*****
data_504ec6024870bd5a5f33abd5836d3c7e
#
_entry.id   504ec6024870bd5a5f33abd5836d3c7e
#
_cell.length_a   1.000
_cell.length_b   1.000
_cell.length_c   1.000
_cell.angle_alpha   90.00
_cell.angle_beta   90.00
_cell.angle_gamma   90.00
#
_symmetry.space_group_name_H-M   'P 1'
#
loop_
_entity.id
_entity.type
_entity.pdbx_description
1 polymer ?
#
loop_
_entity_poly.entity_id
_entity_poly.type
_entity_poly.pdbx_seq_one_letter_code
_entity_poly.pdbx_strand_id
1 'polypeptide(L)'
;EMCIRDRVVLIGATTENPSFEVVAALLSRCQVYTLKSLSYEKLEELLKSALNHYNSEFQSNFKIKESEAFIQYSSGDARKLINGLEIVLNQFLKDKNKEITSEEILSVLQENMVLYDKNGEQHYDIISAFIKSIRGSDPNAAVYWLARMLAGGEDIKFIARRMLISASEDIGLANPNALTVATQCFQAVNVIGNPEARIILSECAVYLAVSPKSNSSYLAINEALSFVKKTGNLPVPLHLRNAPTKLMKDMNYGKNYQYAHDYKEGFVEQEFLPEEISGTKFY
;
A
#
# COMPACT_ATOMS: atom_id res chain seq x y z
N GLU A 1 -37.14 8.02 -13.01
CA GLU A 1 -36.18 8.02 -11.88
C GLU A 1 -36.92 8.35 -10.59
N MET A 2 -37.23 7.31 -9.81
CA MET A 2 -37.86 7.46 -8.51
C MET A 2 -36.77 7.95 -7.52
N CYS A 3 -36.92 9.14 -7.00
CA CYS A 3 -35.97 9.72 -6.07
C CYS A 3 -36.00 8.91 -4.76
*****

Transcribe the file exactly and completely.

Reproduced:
data_504ec6024870bd5a5f33abd5836d3c7e
#
_entry.id   504ec6024870bd5a5f33abd5836d3c7e
#
_cell.length_a   1.000
_cell.length_b   1.000
_cell.length_c   1.000
_cell.angle_alpha   90.00
_cell.angle_beta   90.00
_cell.angle_gamma   90.00
#
_symmetry.space_group_name_H-M   'P 1'
#
loop_
_entity.id
_entity.type
_entity.pdbx_description
1 polymer ?
#
loop_
_entity_poly.entity_id
_entity_poly.type
_entity_poly.pdbx_seq_one_letter_code
_entity_poly.pdbx_strand_id
1 'polypeptide(L)'
;EMCIRDRVVLIGATTENPSFEVVAALLSRCQVYTLKSLSYEKLEELLKSALNHYNSEFQSNFKIKESEAFIQYSSGDARKLINGLEIVLNQFLKDKNKEITSEEILSVLQENMVLYDKNGEQHYDIISAFIKSIRGSDPNAAVYWLARMLAGGEDIKFIARRMLISASEDIGLANPNALTVATQCFQAVNVIGNPEARIILSECAVYLAVSPKSNSSYLAINEALSFVKKTGNLPVPLHLRNAPTKLMKDMNYGKNYQYAHDYKEGFVEQEFLPEEISGTKFY
;
A
#
# COMPACT_ATOMS: atom_id res chain seq x y z
N GLU A 1 -37.14 8.02 -13.01
CA GLU A 1 -36.18 8.02 -11.88
C GLU A 1 -36.92 8.35 -10.59
N MET A 2 -37.23 7.31 -9.81
CA MET A 2 -37.86 7.46 -8.51
C MET A 2 -36.77 7.95 -7.52
N CYS A 3 -36.92 9.14 -7.00
CA CYS A 3 -35.97 9.72 -6.07
C CYS A 3 -36.00 8.91 -4.76